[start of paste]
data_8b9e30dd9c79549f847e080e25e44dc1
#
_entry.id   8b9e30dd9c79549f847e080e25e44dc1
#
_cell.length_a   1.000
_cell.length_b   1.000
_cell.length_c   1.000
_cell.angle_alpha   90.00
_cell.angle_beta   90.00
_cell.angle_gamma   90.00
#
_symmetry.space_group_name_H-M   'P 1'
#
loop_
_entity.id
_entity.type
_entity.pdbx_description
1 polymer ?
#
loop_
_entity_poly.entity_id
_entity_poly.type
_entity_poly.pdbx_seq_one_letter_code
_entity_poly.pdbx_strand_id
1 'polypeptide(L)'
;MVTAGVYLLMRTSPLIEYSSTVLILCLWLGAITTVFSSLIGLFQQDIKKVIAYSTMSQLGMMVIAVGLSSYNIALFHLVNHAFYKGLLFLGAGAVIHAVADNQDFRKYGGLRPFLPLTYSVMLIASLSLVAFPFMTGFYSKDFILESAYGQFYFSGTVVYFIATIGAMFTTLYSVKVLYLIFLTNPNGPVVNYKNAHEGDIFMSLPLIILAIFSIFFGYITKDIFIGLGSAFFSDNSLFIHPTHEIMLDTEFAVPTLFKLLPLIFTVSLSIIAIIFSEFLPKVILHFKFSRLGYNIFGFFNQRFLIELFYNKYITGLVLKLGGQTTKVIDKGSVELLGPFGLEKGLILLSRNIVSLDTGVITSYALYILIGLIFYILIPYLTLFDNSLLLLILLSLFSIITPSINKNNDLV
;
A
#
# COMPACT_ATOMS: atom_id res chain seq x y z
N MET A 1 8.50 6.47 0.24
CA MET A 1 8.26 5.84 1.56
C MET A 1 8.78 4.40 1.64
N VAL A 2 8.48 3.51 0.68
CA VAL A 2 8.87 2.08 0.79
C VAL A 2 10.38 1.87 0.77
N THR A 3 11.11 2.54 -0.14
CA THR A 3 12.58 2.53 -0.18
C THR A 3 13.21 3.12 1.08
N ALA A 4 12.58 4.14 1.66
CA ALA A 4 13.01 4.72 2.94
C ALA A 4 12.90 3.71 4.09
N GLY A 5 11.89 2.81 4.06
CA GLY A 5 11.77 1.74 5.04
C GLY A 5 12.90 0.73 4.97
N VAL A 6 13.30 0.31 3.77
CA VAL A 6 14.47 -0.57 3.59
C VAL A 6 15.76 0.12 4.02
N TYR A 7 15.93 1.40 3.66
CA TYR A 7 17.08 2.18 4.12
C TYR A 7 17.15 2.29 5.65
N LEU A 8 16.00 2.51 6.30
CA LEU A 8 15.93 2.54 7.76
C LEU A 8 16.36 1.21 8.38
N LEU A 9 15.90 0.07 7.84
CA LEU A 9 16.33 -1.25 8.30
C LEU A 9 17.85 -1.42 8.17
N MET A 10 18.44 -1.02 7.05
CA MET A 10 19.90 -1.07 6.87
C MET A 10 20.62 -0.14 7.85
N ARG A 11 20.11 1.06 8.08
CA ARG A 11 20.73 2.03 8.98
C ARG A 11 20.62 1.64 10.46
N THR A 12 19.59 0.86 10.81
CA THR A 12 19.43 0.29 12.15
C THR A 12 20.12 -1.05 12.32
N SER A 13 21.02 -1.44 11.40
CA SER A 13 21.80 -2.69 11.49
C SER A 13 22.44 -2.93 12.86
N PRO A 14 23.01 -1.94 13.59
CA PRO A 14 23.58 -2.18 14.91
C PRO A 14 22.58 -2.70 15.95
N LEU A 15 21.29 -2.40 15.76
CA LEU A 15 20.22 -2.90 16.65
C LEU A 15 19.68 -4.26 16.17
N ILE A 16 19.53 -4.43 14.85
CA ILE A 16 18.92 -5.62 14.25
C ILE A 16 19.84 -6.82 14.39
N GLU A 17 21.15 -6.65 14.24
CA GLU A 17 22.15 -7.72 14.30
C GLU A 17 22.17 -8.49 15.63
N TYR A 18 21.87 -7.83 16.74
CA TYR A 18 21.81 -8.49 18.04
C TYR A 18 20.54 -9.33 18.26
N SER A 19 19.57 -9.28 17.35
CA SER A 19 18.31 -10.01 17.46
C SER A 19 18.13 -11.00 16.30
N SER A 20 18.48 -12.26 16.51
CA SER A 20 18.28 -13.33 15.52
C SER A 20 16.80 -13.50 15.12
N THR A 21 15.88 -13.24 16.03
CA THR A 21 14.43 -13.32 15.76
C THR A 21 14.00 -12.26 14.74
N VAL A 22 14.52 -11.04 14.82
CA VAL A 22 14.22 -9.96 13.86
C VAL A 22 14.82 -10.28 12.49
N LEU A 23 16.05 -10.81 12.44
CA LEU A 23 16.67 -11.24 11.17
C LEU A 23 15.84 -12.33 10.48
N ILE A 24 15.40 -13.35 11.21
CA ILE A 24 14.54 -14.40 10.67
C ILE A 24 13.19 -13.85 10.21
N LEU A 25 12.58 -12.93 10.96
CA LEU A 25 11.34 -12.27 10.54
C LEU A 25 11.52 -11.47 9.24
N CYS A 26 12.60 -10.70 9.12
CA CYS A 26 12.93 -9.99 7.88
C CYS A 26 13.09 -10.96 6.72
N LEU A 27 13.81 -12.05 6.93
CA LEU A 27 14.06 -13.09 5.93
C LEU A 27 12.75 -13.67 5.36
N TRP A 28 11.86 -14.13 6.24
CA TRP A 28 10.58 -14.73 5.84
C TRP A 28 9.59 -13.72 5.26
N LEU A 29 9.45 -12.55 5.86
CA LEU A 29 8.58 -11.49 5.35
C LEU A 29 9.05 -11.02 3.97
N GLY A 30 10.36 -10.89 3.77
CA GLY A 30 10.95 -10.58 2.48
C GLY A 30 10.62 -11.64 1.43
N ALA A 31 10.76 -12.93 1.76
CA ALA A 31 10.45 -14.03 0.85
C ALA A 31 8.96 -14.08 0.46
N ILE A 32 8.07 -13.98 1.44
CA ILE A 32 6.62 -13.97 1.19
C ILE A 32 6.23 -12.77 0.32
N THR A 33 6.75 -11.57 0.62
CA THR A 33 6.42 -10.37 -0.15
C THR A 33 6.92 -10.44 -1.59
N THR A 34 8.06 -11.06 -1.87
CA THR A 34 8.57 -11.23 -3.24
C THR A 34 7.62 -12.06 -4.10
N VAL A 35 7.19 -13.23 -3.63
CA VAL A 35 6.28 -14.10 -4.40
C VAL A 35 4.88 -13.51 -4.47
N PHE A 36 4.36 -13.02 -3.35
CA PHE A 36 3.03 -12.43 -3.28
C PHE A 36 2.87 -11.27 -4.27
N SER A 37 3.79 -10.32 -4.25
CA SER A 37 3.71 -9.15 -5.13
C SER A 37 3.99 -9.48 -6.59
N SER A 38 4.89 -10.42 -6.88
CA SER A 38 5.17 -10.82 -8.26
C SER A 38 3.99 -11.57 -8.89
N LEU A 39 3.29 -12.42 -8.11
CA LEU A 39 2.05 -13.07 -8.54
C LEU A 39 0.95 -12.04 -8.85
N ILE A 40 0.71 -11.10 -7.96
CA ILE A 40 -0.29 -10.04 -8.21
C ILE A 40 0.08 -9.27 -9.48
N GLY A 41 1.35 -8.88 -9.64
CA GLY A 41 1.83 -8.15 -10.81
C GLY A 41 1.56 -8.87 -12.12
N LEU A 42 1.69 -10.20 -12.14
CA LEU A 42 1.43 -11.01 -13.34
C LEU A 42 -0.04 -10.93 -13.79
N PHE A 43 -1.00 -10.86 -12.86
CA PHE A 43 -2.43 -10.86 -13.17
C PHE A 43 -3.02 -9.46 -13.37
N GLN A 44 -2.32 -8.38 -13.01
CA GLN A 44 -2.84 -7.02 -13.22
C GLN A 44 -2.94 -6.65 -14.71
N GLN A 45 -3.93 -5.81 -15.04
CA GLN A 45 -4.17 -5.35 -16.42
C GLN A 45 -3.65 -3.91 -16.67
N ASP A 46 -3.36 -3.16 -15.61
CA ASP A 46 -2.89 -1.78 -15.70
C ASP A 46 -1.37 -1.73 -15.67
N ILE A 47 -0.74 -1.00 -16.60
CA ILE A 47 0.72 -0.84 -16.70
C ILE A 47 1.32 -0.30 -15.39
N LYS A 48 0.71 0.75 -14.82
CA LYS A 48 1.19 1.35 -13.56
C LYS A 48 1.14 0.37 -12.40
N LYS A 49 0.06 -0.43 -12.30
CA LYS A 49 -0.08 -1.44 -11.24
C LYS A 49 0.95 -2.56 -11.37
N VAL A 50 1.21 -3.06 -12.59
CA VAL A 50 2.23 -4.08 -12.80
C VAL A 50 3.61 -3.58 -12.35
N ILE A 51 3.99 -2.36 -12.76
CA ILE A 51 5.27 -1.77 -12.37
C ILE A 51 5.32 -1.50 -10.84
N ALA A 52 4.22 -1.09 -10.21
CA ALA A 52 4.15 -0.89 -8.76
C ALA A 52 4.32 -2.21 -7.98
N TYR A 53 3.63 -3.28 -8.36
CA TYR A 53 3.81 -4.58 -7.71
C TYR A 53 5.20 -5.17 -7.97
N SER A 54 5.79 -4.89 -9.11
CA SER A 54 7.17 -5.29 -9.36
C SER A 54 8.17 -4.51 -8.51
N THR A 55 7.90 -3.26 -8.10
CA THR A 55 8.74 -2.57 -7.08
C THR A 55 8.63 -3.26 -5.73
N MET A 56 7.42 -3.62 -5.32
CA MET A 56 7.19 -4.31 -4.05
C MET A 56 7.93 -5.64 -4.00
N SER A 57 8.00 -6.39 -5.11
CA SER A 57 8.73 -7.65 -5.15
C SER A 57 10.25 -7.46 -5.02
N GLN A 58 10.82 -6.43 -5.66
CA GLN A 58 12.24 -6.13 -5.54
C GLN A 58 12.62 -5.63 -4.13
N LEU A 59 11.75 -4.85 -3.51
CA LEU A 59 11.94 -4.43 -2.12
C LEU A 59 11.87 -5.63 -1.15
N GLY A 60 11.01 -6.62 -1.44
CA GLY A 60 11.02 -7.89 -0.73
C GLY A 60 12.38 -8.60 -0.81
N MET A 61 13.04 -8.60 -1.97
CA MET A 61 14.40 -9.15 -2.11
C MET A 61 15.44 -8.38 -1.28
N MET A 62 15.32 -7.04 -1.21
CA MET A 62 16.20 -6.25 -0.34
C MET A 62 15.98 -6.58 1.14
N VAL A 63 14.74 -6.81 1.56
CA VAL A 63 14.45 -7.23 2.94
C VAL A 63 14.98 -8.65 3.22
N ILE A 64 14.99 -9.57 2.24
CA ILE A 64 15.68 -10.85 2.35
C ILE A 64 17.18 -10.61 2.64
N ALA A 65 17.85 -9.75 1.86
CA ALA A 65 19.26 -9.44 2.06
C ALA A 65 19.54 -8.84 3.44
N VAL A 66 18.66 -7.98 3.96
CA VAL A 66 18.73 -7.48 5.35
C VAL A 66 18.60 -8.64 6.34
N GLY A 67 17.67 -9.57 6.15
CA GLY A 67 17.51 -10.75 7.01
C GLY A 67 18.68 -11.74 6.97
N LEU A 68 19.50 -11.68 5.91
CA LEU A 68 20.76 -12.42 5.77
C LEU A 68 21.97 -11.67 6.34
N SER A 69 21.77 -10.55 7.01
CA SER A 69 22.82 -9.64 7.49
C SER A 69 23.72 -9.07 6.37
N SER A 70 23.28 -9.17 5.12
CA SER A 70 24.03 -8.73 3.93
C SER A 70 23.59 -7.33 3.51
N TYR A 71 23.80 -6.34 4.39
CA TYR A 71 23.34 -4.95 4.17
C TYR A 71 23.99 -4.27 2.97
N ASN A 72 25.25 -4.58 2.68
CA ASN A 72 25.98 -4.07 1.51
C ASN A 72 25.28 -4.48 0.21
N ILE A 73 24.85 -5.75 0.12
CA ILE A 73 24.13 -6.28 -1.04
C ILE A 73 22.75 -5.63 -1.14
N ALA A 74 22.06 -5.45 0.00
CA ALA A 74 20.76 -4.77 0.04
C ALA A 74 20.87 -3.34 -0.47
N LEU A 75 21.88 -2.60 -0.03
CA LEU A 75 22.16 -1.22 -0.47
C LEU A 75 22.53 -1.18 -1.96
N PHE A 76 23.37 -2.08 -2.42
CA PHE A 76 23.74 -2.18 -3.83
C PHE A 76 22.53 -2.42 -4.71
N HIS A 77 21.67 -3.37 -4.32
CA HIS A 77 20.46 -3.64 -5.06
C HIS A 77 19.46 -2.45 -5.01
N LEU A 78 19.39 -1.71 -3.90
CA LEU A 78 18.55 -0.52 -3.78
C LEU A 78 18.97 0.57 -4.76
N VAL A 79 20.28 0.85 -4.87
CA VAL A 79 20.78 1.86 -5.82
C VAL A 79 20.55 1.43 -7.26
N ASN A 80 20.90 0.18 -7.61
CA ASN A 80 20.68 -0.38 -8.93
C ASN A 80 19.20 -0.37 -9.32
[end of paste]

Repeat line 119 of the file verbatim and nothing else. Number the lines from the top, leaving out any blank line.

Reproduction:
CA GLY A 30 10.95 -10.58 2.48